Friday, December 15, 2017

How to locate a document with a bad NLO reference (or What to do when fixup -d -j fails)

A user has a local mail database. Every time it replicates with the mail server, replication takes 5-8 minutes as it tries repeatedly to replicate the same 1500+ documents. Running fixup, compact, updall against the mail database on the server revealed this error message:
The database <pathname>.nsf attempted to access a missing file: H:\DAOS\0007\E5128368DF400D54DE01F369AFAAF560FCB85F350007FAC9.nlo: File does not exist
It seems that the replication process was getting hung up because of a document contained an invalid NLO reference.
The quick and dirty way to deal with a problem like this is to issue the following fixup command, which deletes documents that contain invalid NLO references:
load fixup -d -j <pathname>.nsf
This command did not, however, resolve the problem for us because (I discovered later) the problem document included two attachments, both pointing to NLO objects. But the second pointer was valid, so fixup decided not to delete the document.
The solution to this problem was to locate the document that had the bad NLO reference. Here is the way to do that:
  1. Set the following notes.ini variable on the mail server (no server restart needed): Debug_DAOS_Diagnostics=1
  2. Run the following command at a console prompt: Tell DAOSMgr listnlo MAP -V <pathname>.nsf
    • This causes the creation in the mail server's Data folder of a text file, listnlo.txt, that contains a list of all NLO references in <pathname>.nsf.
  3. Make a local copy of listnlo.txt. It is a comma-delimited file. Open it in a spreadsheet program or a text editor.
  4. Search for the NLO's hash key, which is the file name of the NLO file.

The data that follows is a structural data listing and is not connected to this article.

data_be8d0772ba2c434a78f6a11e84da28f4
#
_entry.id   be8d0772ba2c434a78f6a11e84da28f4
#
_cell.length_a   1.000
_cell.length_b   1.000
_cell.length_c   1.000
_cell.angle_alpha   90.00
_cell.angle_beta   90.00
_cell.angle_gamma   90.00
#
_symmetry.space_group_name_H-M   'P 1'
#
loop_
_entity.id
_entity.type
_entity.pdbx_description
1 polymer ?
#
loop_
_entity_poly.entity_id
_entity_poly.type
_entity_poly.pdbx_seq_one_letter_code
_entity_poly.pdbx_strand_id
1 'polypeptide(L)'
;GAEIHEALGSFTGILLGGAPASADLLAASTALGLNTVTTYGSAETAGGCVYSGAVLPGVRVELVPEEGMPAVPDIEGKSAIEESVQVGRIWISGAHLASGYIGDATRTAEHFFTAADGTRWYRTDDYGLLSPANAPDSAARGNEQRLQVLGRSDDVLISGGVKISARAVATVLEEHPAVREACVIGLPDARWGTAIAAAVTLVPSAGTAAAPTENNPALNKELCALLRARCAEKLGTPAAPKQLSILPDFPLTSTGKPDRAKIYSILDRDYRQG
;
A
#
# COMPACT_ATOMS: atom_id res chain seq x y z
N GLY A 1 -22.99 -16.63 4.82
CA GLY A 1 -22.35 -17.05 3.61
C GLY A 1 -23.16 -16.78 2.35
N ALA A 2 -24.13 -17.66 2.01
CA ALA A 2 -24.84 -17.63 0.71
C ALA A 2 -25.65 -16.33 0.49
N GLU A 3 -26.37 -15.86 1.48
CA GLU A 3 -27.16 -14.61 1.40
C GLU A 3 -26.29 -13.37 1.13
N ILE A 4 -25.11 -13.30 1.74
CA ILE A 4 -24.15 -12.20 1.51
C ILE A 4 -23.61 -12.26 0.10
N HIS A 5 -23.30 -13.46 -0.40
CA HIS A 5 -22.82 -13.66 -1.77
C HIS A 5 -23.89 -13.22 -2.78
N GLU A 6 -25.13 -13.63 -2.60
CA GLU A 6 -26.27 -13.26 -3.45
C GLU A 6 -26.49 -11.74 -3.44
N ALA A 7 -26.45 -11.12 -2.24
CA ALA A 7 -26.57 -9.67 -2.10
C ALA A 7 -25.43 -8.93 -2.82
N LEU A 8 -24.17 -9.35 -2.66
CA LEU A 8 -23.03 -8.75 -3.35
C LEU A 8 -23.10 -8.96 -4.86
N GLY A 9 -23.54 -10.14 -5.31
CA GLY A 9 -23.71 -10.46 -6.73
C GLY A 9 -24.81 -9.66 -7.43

• In my case, I searched for "E5128368DF400D54DE01F369AFAAF560FCB85F350007FAC9".
  5. The Note ID (hex format) of the document appears in the second column of the row that contains the search term.
  6. In Domino Administrator under the Files tab, select the database in question and use Find Note (Tools pane, Database section) to find the problem document by its Note ID. Alternatively you can use a third-party tool, such at Ytria's ScanEZ.
  7. Open the subject database on the mail server and use the information provided by the Find Note dialog (document date, subject, etc.) to locate the problem document in the database.
  8. Decide what to do about the problem document. Possible fixes include:
    • Delete the problem document.
    • Delete the problem attachment from the document.
    • Restore the problem attachment from backup.
  9. Optional but recommended: Reset  the notes.ini variable, Debug_DAOS_Diagnostics, to 0 or NULL.
    • se co Debug_DAOS_Diagnostics=0; OR
    • se co Debug_DAOS_Diagnostics=
Thanks to the following bloggers for this fix: Cristian D'Aloisio, Ralf Petter, Ulrich Krause

Copyright 2017 by Rob Kirkland

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